Return to normal container ship schedule needed to fix productivity issues, Tauranga port boss says
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Port of Tauranga. File photo.
Photo: Supplied / Port of Tauranga
The country’s biggest port says cargo volumes are down as it continues to be plagued with shipping delays and congestion.
The Port of Tauranga’s annual meeting has heard overall cargo volumes were seven per cent lower at 6.4 million tonnes for the three months ended September, driven by weaker log and kiwifruit exports, which more than offset a rise in container traffic.
Chief executive Leonard Sampson told shareholders it needed and hoped for a return to fixed container vessel schedules to ease congestion, with barely a third of current services arriving on time at the port.
“We will not be able to achieve schedule reliability alone and require all New Zealand ports to return to normal container operations and productivity. We are eager to see this happen in early 2023.”
The company was forecasting increased full year earnings between $115m to $120m, compared with $111m the previous year.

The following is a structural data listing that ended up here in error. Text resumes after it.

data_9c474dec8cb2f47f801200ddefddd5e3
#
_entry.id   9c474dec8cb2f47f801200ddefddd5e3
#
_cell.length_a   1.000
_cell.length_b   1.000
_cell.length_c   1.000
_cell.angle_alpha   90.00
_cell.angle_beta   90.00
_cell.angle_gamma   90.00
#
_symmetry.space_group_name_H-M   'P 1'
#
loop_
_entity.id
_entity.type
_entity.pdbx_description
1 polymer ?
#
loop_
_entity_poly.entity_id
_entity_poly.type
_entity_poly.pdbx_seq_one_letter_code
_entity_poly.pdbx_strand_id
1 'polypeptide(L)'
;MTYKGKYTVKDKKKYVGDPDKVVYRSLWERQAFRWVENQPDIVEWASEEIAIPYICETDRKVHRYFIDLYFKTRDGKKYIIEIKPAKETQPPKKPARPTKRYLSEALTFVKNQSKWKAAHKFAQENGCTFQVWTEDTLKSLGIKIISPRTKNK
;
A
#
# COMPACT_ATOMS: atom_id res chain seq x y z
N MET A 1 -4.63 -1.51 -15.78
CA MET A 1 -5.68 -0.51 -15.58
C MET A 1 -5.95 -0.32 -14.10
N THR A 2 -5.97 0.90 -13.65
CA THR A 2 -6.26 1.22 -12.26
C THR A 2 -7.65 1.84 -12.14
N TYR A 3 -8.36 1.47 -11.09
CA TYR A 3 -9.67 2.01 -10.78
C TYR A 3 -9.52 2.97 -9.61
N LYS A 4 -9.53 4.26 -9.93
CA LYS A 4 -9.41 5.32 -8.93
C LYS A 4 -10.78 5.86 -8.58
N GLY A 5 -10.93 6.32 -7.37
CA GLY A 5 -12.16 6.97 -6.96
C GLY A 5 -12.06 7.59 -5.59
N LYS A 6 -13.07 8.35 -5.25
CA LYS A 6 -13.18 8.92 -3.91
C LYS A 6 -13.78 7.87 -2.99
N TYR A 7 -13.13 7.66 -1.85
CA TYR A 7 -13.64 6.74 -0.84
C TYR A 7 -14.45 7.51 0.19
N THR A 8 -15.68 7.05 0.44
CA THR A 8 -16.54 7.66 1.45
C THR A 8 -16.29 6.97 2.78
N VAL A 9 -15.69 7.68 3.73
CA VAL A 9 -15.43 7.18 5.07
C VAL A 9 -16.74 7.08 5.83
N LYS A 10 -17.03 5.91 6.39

“The results over the last year reflected our strong diversity of cargoes and resilient operational performance. We expect these factors, along with our long-term freight agreements with key partners, to continue to provide stability,” Sampson said.
He noted the return of cruise ships for the first time in more than two years, with 103 expected this season, but also voiced concern about global economic conditions and commodity prices.
He was also concerned about the uncertainty created by the Ukraine war, lingering pandemic effects, and inflation.
The meeting also heard of the port’s frustration in getting consent for an extension to its container facilities, which was put up in 2018 but has been hit by delays, knockbacks and red tape, with an Environment Court hearing now due in March next year.